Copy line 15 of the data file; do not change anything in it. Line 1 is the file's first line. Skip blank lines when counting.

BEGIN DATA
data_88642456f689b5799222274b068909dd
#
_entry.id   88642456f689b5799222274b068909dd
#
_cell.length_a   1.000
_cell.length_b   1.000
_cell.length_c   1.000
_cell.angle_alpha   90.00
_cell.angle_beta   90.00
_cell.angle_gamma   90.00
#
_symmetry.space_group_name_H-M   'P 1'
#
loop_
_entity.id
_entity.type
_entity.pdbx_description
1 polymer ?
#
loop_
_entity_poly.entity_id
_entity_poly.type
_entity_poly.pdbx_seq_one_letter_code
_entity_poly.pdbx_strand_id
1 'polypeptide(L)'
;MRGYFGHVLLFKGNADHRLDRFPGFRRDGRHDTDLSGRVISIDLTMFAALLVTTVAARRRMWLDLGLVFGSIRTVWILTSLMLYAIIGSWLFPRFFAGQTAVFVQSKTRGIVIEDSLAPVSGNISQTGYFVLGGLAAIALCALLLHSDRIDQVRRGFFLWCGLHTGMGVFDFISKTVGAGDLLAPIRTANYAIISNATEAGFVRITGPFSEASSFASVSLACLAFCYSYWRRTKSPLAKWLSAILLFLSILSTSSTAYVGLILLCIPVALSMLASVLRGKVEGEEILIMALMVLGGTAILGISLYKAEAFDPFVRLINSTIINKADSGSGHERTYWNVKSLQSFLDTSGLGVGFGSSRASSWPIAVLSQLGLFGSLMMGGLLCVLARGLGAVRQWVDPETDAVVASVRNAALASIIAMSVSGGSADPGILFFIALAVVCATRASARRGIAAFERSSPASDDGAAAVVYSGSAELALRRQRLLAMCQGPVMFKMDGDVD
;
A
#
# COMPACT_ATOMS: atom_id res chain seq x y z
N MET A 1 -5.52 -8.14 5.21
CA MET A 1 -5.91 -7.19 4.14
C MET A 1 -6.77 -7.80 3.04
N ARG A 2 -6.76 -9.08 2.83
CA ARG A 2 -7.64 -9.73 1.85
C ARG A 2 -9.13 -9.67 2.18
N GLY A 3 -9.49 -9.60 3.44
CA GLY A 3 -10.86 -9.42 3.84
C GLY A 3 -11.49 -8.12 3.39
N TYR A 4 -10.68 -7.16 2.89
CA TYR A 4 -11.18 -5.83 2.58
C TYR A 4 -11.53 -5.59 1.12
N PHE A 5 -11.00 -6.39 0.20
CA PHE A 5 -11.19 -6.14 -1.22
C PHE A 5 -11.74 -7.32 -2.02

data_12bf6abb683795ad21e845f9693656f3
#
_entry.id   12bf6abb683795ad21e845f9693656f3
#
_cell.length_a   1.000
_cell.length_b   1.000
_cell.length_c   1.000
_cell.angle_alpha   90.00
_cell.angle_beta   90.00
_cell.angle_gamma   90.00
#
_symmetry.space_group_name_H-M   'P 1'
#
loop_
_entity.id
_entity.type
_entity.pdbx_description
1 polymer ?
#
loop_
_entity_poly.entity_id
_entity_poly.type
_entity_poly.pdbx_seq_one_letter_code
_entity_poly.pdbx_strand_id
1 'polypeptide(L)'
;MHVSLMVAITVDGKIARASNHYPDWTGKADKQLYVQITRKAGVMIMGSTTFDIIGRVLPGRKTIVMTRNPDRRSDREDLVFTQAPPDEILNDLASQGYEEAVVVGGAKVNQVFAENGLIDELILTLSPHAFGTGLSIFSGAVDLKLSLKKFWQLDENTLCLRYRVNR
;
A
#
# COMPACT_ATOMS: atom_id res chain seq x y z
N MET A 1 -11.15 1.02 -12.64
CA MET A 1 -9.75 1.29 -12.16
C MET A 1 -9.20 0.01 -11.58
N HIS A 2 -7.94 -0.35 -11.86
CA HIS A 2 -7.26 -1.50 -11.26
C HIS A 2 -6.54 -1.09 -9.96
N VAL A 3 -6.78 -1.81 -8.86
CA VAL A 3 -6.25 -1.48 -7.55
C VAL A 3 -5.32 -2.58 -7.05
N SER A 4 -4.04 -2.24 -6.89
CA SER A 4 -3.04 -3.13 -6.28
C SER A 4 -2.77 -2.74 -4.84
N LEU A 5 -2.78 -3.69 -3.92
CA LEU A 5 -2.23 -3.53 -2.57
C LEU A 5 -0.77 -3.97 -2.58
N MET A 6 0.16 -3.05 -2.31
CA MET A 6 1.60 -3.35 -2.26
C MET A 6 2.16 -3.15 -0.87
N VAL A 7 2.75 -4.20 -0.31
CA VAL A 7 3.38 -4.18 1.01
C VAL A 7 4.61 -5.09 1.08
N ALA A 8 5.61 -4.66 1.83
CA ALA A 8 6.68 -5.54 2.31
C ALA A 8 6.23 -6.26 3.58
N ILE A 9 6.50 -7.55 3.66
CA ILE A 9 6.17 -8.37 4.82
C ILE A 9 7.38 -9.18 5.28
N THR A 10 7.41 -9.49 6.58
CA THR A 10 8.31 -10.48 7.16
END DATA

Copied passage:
_entity.id